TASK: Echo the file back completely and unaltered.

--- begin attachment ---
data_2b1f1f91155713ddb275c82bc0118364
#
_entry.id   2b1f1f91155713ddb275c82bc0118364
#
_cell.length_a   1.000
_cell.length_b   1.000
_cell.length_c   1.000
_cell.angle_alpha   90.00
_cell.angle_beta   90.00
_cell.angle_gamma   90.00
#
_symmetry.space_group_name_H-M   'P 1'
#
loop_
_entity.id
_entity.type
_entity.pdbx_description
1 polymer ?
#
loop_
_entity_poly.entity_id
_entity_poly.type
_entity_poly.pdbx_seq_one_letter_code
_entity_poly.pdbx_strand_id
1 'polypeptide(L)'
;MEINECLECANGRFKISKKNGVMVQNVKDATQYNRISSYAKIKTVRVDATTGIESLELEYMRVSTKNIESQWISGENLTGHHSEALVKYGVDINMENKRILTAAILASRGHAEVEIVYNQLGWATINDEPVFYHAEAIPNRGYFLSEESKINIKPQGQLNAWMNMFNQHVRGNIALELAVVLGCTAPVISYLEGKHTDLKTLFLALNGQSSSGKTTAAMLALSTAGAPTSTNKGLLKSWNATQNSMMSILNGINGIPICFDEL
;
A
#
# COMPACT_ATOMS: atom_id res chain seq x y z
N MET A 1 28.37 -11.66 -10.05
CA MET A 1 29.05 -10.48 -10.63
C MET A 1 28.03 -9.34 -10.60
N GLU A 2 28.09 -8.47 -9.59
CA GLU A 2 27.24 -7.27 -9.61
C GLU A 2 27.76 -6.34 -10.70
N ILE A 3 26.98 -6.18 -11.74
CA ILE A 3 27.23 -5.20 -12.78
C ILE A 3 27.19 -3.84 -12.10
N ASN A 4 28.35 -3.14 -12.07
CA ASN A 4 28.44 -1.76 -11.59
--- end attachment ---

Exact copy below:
data_2b1f1f91155713ddb275c82bc0118364
#
_entry.id   2b1f1f91155713ddb275c82bc0118364
#
_cell.length_a   1.000
_cell.length_b   1.000
_cell.length_c   1.000
_cell.angle_alpha   90.00
_cell.angle_beta   90.00
_cell.angle_gamma   90.00
#
_symmetry.space_group_name_H-M   'P 1'
#
loop_
_entity.id
_entity.type
_entity.pdbx_description
1 polymer ?
#
loop_
_entity_poly.entity_id
_entity_poly.type
_entity_poly.pdbx_seq_one_letter_code
_entity_poly.pdbx_strand_id
1 'polypeptide(L)'
;MEINECLECANGRFKISKKNGVMVQNVKDATQYNRISSYAKIKTVRVDATTGIESLELEYMRVSTKNIESQWISGENLTGHHSEALVKYGVDINMENKRILTAAILASRGHAEVEIVYNQLGWATINDEPVFYHAEAIPNRGYFLSEESKINIKPQGQLNAWMNMFNQHVRGNIALELAVVLGCTAPVISYLEGKHTDLKTLFLALNGQSSSGKTTAAMLALSTAGAPTSTNKGLLKSWNATQNSMMSILNGINGIPICFDEL
;
A
#
# COMPACT_ATOMS: atom_id res chain seq x y z
N MET A 1 28.37 -11.66 -10.05
CA MET A 1 29.05 -10.48 -10.63
C MET A 1 28.03 -9.34 -10.60
N GLU A 2 28.09 -8.47 -9.59
CA GLU A 2 27.24 -7.27 -9.61
C GLU A 2 27.76 -6.34 -10.70
N ILE A 3 26.98 -6.18 -11.74
CA ILE A 3 27.23 -5.20 -12.78
C ILE A 3 27.19 -3.84 -12.10
N ASN A 4 28.35 -3.14 -12.07
CA ASN A 4 28.44 -1.76 -11.59